In Eugene Ionesco's absurdist play "The Bald Soprano" a character talks about a husband and wife named Bobby and Bobby Watson whom no one could tell apart because they had the same name. In People v. Gillotti, the Court of Appeals has applied similar logic to hold that "victim" under the Sex Offender Registration Act (SORA) is identical to "victim" in tort cases where persons depicted in child pornography can seek damages from mere viewers.1 Gillotti accordingly holds that anyone convicted of possessing multiple images of child pornography has multiple "victims" and therefore presents the same future risk to public safety as someone who has sexually assaulted multiple children.

The majority sees no absurdity in this. Rather, it asserts that any other result would violate the "plain language" of SORA. But plain language interpretation does not mean that just because two things have the same name they cannot be told apart.

Gillotti also conflates two meanings of the word "presumptive." In everyday speech, presumptive means less than definitive, as in "Dr. Livingston, I presume." As a legal term, a presumption allocates the burden of proof, as in "the presumption of innocence." In SORA hearings, the Board of Examiners of Sex Offenders (BESO) offers what its guidelines call a "presumptively correct" recommendation about the defendant's risk level. The guidelines use the word "presumptively" in the everyday sense of "not definitive."

Gillotti, however, interprets "presumptively correct" as a legal presumption that shifts the burden of proof to the defendant. This is inconsistent with the statute and the court's own precedents. Under SORA it is the state's burden to prove by clear and convincing evidence that the defendant deserves the deprivation of liberty interests entailed in being classified as a high or moderate risk.2 However strong the state's evidence, the burden of proof never shifts.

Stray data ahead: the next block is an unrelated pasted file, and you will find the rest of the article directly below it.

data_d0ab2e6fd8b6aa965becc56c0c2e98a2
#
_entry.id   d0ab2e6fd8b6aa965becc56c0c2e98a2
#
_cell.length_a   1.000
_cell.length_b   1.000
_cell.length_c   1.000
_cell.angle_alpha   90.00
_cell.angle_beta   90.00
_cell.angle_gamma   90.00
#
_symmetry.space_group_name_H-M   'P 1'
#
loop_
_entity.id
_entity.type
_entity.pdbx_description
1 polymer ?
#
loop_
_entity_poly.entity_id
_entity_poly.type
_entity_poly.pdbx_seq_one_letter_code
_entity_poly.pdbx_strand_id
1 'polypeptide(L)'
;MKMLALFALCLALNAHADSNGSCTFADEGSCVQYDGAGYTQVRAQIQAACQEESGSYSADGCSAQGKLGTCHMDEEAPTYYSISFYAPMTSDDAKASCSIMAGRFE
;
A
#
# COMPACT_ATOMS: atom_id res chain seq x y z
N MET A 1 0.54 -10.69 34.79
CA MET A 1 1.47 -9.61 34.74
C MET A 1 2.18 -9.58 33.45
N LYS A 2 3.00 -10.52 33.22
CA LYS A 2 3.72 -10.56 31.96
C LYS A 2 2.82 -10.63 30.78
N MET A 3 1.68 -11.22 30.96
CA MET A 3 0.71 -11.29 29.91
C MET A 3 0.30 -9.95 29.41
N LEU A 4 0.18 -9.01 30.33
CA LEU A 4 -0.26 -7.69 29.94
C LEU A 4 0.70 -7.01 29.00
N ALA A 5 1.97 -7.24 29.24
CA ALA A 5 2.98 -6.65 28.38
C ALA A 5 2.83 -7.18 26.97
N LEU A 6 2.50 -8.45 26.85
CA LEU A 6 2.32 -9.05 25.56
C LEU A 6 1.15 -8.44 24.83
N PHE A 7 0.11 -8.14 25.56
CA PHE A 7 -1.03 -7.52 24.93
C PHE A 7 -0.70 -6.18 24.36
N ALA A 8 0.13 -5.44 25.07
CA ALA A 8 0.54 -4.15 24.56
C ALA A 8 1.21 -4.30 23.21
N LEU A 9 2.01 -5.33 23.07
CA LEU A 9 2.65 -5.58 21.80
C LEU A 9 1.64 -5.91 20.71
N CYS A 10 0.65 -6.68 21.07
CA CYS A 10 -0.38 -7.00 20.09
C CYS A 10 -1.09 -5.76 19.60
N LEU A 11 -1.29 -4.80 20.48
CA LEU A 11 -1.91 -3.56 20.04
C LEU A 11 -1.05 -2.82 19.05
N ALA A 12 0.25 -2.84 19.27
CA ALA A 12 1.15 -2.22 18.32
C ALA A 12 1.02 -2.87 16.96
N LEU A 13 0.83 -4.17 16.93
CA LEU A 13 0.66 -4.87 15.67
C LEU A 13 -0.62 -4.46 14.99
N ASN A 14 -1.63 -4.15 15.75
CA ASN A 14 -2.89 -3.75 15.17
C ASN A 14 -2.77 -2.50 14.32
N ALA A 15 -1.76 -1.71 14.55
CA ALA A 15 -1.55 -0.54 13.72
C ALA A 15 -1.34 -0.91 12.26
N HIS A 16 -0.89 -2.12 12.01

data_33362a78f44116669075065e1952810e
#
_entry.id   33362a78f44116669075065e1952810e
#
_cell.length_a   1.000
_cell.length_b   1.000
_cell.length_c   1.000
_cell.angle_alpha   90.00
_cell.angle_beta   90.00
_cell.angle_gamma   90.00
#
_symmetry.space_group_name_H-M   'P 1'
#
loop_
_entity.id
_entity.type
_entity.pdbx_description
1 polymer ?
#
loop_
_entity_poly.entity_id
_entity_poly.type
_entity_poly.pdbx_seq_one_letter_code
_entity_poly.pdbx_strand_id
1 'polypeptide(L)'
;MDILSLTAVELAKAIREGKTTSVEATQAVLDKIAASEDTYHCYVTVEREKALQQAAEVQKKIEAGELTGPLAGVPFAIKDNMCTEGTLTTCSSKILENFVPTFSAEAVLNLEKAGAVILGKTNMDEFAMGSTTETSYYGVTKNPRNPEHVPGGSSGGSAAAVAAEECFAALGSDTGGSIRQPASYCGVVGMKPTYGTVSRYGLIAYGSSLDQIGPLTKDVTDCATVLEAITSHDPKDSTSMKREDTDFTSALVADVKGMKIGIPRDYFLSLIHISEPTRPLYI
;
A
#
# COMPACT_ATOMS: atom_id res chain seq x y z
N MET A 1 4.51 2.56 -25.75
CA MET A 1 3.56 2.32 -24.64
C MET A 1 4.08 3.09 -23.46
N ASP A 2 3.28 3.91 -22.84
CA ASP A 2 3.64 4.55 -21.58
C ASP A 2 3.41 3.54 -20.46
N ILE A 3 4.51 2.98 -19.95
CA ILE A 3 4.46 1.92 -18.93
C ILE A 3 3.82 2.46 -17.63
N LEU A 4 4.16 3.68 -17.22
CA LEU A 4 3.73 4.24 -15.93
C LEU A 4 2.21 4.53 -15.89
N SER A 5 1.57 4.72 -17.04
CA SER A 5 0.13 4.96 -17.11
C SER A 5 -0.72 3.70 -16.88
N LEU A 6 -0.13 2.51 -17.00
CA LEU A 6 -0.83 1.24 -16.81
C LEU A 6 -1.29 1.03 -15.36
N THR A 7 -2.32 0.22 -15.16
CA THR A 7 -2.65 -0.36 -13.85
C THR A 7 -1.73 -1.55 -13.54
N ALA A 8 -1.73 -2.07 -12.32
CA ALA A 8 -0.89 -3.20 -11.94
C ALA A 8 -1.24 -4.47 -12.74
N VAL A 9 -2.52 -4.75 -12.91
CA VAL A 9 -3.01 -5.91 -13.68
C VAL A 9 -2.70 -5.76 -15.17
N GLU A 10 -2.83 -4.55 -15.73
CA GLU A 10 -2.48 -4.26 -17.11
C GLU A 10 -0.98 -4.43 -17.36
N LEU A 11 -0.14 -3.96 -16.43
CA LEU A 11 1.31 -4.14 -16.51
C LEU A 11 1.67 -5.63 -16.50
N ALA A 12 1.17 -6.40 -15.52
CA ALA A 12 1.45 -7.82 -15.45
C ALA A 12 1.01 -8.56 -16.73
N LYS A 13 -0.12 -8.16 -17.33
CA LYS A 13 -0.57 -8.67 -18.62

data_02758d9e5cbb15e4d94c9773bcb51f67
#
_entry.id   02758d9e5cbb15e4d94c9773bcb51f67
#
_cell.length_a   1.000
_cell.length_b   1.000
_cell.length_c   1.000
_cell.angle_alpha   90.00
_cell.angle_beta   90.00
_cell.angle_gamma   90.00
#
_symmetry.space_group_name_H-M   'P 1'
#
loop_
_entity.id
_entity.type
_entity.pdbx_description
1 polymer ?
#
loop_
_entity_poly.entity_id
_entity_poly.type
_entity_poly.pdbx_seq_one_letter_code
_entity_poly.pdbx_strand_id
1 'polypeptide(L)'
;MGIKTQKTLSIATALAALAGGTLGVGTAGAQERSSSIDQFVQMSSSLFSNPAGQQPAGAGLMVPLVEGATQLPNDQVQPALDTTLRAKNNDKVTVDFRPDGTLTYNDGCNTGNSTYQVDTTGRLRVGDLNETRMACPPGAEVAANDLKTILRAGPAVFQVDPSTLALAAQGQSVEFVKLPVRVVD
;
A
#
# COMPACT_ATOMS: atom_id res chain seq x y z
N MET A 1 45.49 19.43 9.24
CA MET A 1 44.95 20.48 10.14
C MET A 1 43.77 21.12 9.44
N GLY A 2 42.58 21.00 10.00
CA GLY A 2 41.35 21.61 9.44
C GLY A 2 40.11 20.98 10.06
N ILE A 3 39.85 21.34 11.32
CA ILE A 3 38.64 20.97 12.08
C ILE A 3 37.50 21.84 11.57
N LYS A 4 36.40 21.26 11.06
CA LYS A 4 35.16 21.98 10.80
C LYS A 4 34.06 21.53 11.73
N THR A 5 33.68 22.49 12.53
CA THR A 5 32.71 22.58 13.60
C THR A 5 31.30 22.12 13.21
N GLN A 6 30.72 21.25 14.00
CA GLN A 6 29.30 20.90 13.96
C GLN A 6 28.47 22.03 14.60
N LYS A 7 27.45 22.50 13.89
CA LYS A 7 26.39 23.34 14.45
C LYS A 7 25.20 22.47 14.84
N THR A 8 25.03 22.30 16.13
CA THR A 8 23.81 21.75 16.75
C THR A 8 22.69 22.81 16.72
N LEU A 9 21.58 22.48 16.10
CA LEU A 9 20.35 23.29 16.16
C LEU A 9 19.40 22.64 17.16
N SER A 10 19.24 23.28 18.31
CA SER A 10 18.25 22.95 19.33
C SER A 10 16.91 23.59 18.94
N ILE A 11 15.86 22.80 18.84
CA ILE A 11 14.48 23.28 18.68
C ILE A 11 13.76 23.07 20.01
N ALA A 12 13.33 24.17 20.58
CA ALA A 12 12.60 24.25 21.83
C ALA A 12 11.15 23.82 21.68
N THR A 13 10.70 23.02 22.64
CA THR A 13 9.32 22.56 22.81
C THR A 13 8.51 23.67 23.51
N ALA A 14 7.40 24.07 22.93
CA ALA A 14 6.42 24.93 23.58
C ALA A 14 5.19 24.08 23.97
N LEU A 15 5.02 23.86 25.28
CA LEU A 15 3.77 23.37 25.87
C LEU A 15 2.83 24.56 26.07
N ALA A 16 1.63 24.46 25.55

The effect of Gillotti will be to inflate the number of persons permanently stigmatized as dangerous "sex offenders" who probably present no more risk to public safety than any other ex-offender.

Wednesday, October 29, 2014

Sex Offender Registry Spat Bends to Public Access

10-29-2014 Michigan:

People v Temelkoski

A sex offender who no longer has a conviction on his record after successfully completing probation must still abide by registry requirements, a Michigan appeals court ruled.

Boban Temelkoski was 19 in 1994 when he was charged with second-degree criminal sexual conduct related to his kissing and groping of a 12-year-old girl.

Temelkoski pleaded guilty and served three years of probation under the Holmes Youthful Trainee Act (HYTA), at which point the case against him was dismissed.

Though Temelkoski does not have a conviction on his record, Michigan law still requires him to register as a sex offender for life under the Sex Offender Registration Act (SORA).

He sought removal from the sex-offender registry in 2012 based on the purported "cruel or unusual" nature of punishing him of something not memorialized by a conviction.

Since SORA now contains a "consent exception" for youthful offenders in a so-called "Romeo and Juliet relationship," Temelkoski also characterized the sexual encounter between him and the 12-year-old as consensual.